We should step back from the illusion of inter-personal communication and continuous intimate communication with God. For the most part, the world “runs on its own”: God looks at it as it unfolds the power of the Gospel he has given to the world through his son (who preached it first), and God sometimes contributes by signs and miracles. The view that personal encounters with God are to be expected on a daily basis is to be rejected because it is an extra-biblical concept. In the Bible, we see only some few events recorded: the most prominent God-experiences. These happen on special occasions only, not day by day. God spoke through some few prophets in OT times, and in NT times also notall have the gift of prophecy.
The role of the Spirit and of human activity
What’s difficult to include in this Third Way view is the activity of the Holy Spirit. I think it’s, for the main part, mostly an inclination to a certain way of thinking (namely, holy thinking), which therefore leads to correct Christian doctrine, encouragement, remembering Christian truths etc.. So, mainly, the Holy Spirit is perceived as a subtle “force” in the mind, making oneself inclined to some way of thinking. This is more compatible with the way preachers preach and prepare their sermons, than saying spiritual gifts would include steady inter-personaly communication with the Holy Spirit. Only on special occasions, the activity of the Holy Spirit will be perceived as the activity of a person. He is a person, but mainly perceived as a force, and a power. Having the Holy Spirit must not make us expect to “hear the voice of God” constantly.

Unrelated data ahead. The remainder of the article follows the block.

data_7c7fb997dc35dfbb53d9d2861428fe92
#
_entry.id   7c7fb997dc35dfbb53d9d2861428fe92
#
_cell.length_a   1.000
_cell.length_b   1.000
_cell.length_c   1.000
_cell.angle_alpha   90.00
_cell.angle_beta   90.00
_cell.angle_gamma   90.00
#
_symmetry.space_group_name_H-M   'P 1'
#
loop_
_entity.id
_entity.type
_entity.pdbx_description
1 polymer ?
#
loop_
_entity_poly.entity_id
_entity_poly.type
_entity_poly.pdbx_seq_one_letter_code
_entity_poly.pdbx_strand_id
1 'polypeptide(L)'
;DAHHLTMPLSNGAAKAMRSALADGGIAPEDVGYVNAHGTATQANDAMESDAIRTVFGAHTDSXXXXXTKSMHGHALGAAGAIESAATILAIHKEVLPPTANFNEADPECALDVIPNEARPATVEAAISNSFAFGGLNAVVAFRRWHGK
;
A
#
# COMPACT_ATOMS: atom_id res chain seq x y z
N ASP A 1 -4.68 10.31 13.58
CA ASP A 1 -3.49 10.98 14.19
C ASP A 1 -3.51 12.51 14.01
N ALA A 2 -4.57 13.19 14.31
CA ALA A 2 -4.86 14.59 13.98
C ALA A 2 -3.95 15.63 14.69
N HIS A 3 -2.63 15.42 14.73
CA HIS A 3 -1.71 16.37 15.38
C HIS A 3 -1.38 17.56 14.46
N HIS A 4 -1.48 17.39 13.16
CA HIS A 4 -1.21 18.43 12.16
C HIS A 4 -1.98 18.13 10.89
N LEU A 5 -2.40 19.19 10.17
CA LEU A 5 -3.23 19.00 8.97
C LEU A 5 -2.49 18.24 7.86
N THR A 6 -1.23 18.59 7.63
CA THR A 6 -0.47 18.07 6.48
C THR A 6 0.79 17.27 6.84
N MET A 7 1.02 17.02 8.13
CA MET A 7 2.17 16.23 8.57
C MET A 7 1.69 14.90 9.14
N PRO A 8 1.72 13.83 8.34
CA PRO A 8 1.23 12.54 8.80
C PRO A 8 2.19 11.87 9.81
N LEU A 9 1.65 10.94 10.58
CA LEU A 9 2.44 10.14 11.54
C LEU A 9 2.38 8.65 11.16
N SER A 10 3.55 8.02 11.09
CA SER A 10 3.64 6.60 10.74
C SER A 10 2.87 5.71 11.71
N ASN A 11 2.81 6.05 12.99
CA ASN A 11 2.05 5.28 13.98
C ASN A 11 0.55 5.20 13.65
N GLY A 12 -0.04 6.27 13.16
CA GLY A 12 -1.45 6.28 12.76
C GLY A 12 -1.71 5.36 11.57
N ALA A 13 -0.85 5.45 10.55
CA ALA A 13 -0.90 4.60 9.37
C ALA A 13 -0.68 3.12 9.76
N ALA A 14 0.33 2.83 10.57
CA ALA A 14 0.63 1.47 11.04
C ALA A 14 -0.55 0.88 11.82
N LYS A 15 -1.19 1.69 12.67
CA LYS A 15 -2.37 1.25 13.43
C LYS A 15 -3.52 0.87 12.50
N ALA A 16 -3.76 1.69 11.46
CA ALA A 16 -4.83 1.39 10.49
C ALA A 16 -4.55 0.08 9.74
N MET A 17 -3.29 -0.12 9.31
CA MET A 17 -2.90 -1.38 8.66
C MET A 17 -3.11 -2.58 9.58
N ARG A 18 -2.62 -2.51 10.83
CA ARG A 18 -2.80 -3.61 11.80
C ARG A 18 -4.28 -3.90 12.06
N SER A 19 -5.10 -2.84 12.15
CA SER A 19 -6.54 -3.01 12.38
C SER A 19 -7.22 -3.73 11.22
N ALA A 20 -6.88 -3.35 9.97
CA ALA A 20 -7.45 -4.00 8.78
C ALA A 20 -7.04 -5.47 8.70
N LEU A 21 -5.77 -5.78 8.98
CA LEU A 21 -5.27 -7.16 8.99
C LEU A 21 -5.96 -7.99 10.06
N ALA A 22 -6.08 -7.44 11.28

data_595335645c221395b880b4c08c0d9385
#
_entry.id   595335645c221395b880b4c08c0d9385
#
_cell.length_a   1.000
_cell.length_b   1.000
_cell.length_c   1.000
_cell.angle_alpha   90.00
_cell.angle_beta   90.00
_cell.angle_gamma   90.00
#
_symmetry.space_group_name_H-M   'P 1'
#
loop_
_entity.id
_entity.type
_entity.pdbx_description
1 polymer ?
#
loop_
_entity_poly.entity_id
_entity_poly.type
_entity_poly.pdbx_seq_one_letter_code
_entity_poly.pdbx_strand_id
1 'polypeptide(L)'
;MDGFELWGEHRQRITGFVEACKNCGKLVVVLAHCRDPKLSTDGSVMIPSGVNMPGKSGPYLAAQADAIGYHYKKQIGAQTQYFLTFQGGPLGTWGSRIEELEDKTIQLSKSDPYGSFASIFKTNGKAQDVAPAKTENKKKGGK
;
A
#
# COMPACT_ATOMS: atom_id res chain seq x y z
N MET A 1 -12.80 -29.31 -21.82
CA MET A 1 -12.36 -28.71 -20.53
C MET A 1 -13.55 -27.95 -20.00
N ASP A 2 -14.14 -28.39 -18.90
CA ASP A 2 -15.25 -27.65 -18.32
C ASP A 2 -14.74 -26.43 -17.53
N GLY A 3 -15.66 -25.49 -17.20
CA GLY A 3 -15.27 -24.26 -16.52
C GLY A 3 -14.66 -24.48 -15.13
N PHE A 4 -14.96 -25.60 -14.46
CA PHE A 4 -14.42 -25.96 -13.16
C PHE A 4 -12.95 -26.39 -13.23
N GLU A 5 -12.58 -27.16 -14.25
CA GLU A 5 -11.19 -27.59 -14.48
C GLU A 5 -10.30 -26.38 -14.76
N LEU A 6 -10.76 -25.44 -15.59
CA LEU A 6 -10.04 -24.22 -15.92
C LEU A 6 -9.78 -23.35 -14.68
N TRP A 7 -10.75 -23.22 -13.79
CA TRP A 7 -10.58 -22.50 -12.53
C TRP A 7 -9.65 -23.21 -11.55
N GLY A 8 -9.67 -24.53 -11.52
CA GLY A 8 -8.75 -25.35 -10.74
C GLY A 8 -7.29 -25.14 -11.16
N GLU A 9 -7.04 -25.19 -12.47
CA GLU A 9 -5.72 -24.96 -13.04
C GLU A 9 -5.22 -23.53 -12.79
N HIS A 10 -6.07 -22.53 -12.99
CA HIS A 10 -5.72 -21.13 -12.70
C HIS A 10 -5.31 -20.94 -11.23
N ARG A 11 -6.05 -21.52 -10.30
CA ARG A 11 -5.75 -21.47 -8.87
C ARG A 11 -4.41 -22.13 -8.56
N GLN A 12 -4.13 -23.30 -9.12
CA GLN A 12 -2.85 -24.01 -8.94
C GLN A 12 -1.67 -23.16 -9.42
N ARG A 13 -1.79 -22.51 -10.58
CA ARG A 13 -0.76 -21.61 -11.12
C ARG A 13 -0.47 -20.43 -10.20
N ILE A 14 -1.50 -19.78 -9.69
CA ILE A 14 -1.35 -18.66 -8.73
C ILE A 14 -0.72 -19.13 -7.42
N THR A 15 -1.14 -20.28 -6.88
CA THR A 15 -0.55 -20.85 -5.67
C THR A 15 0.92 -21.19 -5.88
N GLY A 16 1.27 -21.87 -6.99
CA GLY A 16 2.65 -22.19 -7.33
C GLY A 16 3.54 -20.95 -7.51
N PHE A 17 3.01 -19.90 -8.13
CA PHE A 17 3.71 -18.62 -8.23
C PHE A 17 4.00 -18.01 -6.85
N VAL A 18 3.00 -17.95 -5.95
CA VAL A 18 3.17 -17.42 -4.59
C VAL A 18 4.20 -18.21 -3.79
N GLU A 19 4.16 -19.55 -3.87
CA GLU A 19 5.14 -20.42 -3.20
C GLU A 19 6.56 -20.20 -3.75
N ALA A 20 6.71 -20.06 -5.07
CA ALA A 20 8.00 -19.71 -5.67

The viewpoint presented here is no celebration of human power and activity, however. Human powerlessness is evidently seen in his need for grace (and by the way, Sabbath is an image for this, and not for finding God through meditation as Dallas Willard proposes). As Christians who received and receive grace, human activity has its place: there are many commands in the NT to exert human activity, and Christian community is, on the implementation level, human activity. Now, peope do indeed not change because of this human activity, but because they accepted the authority of God, learn from God (which is implemented in the activity of the community!), and because of the Holy Spirit who is the non-fading inclination to holy thinking in them.
So it could be excpected that a religions with the same contents but whithout a God would also change people, but to a lesser degree because there is no Holy Spirit. And, most importantly: human beings would never create such a religion if there is no God, as they’re no inclined to do it, as they’re evil. History shows that there’s no invented religion with the same ethics as Christianity. So the question if there could be Christianity without a Christian God is answered: theoretically yes, to a certain degree, but this could never happen because huanity is unable to invent Christianity.
To conclude: this “Third Way” view on the voice of God, church, Christian community, and Christian living in general, is my definite opinion that matured during the last 2-3 years. Everytime I grasp it again, it is something very relaxing, inserting lost joy into my life, declaring the desparate search for “personal community” with God as a phantom search. So there’s no need to get unsure in these matters again, even when reading books and articles from people who are sure that it’s the other way round ….!!
Start date: 2009-05-16
Post date: 2009-05-17
Version date: 2009-05-17 (for last meaningful change)